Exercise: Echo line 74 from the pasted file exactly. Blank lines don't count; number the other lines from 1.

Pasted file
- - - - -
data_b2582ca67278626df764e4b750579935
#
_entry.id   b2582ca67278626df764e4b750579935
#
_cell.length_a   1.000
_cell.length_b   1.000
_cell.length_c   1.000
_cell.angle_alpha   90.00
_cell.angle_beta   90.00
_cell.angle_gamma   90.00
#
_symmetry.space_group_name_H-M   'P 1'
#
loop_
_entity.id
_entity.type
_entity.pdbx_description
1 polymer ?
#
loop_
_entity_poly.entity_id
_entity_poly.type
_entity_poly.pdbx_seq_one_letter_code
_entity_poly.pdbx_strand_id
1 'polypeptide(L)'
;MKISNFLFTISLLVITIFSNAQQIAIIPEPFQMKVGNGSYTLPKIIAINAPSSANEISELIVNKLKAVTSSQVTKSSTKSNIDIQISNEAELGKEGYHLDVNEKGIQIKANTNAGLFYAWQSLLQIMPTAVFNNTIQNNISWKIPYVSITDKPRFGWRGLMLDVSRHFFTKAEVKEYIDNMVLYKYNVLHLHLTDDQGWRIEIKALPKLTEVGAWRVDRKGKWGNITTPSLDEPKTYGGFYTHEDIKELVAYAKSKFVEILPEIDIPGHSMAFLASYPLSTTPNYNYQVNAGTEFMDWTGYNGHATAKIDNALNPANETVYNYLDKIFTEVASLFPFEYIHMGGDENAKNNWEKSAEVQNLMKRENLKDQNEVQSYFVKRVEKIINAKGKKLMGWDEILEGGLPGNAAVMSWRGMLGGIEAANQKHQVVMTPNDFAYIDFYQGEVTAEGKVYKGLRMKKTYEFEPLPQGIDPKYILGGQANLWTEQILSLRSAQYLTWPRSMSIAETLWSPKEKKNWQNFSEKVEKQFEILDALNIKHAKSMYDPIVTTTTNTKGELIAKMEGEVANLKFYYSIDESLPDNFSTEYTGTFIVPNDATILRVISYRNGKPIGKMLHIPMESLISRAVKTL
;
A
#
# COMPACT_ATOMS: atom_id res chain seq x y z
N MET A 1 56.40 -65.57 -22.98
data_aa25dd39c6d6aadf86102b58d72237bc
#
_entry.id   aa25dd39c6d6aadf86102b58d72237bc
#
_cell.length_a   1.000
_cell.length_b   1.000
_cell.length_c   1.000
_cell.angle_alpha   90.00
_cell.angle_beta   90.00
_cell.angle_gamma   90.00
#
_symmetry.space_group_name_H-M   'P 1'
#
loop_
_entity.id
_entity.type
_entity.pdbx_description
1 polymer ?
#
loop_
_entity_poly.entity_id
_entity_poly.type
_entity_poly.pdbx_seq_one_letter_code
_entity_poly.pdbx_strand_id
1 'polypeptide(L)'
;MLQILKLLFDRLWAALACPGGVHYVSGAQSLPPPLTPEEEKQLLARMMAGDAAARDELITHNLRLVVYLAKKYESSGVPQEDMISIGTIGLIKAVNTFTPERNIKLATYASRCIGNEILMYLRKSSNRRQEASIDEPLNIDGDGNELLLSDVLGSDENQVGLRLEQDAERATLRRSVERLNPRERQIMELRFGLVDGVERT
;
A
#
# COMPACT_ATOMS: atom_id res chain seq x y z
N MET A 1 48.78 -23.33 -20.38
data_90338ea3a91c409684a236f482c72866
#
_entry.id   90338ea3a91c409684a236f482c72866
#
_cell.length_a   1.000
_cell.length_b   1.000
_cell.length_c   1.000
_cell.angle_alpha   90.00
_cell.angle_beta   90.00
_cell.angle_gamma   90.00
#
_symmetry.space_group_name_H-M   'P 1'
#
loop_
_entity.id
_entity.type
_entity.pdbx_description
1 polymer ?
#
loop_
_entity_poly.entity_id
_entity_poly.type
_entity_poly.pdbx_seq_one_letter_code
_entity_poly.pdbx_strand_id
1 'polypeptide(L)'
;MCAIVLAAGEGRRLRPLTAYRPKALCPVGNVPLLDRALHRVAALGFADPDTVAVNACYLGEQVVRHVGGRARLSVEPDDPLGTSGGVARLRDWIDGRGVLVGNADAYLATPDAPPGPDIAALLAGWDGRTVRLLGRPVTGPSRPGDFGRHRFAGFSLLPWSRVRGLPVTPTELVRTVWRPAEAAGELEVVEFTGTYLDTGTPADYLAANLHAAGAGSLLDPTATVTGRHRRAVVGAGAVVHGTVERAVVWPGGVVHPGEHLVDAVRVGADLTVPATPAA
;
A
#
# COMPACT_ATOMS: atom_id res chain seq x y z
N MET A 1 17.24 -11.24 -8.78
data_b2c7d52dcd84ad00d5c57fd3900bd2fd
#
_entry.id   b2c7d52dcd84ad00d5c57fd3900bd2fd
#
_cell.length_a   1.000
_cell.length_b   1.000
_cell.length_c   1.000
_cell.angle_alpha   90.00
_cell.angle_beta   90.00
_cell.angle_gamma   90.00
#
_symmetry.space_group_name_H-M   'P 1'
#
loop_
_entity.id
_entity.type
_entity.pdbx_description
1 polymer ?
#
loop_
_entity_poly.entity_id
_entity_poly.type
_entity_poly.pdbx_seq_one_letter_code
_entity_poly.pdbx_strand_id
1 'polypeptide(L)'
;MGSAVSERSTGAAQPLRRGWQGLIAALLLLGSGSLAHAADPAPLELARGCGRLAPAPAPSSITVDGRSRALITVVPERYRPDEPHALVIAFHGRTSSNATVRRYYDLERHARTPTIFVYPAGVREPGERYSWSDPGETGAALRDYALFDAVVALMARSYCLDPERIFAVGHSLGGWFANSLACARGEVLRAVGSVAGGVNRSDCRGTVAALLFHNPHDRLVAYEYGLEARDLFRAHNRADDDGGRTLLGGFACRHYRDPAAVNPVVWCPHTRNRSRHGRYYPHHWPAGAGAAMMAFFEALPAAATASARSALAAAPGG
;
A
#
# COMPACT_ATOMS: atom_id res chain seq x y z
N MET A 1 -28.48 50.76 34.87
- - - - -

_symmetry.space_group_name_H-M   'P 1'